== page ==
Since its beginning in the late 19th century, literary education has lacked theories that systematize teaching and methodologies that validate practice. Consequently, much work in the area has relied on argument rather than on real data. What is needed in literary education are ways in which scholars develop descriptions of methods that will help them arrive at evidence-based conclusions. However, this is easier said than done. Trying to cope with the problems of dealing with hypotheses, statistics and numbers in general, Humanities students tend to see the experience as both frightening and fascinating. In order to find out the difficulties students of literature encounter when learning to do empirical research, a questionnaire was distributed to 14 participants from different countries who attended the IGEL2 Summer Institute in 2004. Participants were asked how they became interested in empirical studies, what their literary biography was, what they considered the main problems of empirical work to be, and how they thought it related to literary education. Respondents agreed that there is a need to teach students how to deal with real, palpable knowledge by means of well-structured and objective data. This article presents the main problems participants raised in empirical work.
Hans Martin Lehmann and Gerold Schneider
In this paper we present a corpus-driven approach to the detection of syntax-lexis interactions. Our approach is based on the output of a syntactic parser. We have parsed the British National Corpus and constructed a database of lexical dependencies. Such a large-scale approach allows for a detailed investigation of patterns and constructions associated with individual lexical items found in argument positions.
We then address the methodological problems of such an approach: precision errors (unwanted instances) and recall errors (missed instances) and offer a detailed evaluation. We investigate the interaction between syntax and lexis in verb-subject and verb-object structures as well as the active-passive alternation. We show that our approach provides relatively clean data and allows for a corpus-driven investigation of rare collocations.
Tania Shepherd, Sonia Zyngier and Vander Viana
This study focuses on the frequency and nature of the lexical choices in two corpora made up of 195 creative writing texts produced by Brazilian public school pupils, living in two markedly different places: a violent inner-city area, and a semi-rural setting near a small market town. To this end, the research adopts a frequency and distribution approach for the extraction and comparison of sequences of words in each of the corpora.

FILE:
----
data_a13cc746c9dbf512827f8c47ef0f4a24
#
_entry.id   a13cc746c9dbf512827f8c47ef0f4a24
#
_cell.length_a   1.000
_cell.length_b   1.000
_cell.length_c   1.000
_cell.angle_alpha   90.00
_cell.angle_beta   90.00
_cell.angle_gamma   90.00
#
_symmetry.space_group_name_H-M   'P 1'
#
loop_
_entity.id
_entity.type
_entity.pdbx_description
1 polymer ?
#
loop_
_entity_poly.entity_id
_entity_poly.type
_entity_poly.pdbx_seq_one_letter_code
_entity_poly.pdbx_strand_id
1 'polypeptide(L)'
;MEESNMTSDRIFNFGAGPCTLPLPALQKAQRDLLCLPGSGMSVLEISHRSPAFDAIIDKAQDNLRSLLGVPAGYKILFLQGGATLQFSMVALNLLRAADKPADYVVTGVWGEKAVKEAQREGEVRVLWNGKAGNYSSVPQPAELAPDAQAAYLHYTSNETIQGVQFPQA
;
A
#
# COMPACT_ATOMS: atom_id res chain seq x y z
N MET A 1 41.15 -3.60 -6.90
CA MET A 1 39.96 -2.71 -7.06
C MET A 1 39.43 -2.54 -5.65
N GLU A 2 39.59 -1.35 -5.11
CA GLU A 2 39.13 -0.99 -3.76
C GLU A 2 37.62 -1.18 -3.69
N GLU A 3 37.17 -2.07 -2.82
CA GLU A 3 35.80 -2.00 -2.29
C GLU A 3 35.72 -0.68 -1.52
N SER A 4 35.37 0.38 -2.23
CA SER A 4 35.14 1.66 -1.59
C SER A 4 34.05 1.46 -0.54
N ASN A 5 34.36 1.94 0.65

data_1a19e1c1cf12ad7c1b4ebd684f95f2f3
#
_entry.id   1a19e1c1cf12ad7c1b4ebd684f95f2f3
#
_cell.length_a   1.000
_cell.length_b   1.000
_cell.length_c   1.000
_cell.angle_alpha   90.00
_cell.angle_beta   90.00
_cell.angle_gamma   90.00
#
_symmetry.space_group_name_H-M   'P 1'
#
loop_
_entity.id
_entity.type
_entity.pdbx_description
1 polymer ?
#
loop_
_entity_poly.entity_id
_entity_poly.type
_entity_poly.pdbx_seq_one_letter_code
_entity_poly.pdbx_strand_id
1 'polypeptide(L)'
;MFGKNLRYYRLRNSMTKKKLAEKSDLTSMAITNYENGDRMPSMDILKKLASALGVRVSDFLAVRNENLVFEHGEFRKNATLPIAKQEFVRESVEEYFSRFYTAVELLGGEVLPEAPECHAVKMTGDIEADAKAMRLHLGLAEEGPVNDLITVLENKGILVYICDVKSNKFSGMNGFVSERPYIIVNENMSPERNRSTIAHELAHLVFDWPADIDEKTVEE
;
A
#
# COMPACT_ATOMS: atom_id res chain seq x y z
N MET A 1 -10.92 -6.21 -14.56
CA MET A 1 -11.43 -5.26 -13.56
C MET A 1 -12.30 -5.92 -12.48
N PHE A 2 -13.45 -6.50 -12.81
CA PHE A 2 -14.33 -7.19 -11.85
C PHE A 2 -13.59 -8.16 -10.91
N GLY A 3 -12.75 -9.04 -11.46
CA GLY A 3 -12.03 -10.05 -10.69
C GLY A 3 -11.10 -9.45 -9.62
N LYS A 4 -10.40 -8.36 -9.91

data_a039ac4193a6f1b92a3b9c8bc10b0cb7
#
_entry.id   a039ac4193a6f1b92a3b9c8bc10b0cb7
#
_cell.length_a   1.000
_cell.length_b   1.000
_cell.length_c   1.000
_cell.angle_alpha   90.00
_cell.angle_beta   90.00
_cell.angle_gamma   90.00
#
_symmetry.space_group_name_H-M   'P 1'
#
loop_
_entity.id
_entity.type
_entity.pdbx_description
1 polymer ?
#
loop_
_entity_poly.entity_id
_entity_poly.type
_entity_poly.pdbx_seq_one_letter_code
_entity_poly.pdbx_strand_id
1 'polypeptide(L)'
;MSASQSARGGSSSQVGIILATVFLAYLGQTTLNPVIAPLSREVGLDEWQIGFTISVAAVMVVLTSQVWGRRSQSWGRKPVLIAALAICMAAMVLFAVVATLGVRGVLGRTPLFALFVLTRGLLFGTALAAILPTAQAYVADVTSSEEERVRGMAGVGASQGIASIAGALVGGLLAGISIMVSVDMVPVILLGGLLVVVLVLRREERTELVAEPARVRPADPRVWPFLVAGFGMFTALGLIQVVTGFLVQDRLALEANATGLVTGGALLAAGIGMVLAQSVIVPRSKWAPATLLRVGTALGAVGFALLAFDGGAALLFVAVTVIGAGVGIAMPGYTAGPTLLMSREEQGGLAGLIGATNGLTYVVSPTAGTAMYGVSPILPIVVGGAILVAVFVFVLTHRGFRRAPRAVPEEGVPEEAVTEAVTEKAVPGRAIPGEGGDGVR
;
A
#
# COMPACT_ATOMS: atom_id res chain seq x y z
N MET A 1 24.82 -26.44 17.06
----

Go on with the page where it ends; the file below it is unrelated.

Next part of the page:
Initially, the discussion focuses on the methodological difficulties encountered when dealing with texts produced by language users with orthographic and punctuation problems. Subsequently, the concept of ‘lexical bundles’ is applied to the data in question, i.e., the most frequent sequences of words are extracted, and classified according to Biber, Conrad & Cortes’ (2004) framework. Finally, results are presented which highlight the large number of lexical patterns in the texts from the semi-rural group, in contrast with a large degree of lexical variability in the texts written by the inner-city pupils. It is suggested that these differences may be attributed to the sociological profile of each individual group.
Invariant tags, such as huh and innit, are discourse markers that often occur at the end of an utterance to provide attitudinal and/or evidential information above that of the proposition. Many previous studies examined the meaning or usage of these tags in single varieties or dialects of English. Few of these studies, however, have examined variation in invariant tag use. Some studies have investigated sociolinguistic divisions within a dialect, but none have compared usage between varieties. Furthermore, differences in research methodology and aims prevent comparison of the prior results. This study investigates the meaning/functions of four invariant tags—eh, yeah, no, and na—in New Zealand, Indian, and British English. The four most frequent meanings are described in detail. The results show differences in the meanings available as well as in their usage frequencies across both items and varieties. This suggests that varietal differences at the level above propositional understanding could cause problems for intercultural and global communication. This has implications for pedagogy and materials for English for Speakers of Other Languages (ESOL) and English for Specific/Business Purposes, in that global communication in English requires an awareness of these subtle differences at the varietal level.
Current studies, new directions
Edited by Stefan Th. Gries, Stefanie Wulff and Mark Davies
Papers from the 29th International Conference on English Language Research on Computerized Corpora (ICAME 29). Ascona, Switzerland, 14-18 May 2008
Edited by Andreas H. Jucker, Daniel Schreier and Marianne Hundt
Moisés Almela and Pascual Cantos
1 Introduction In corpus linguistics collocation is one of the primary sources of information for lexical semantic analysis. The search for distributional correlates of semantic properties is widely established as a fundamental methodological strategy in the discipline. At the same time, there is a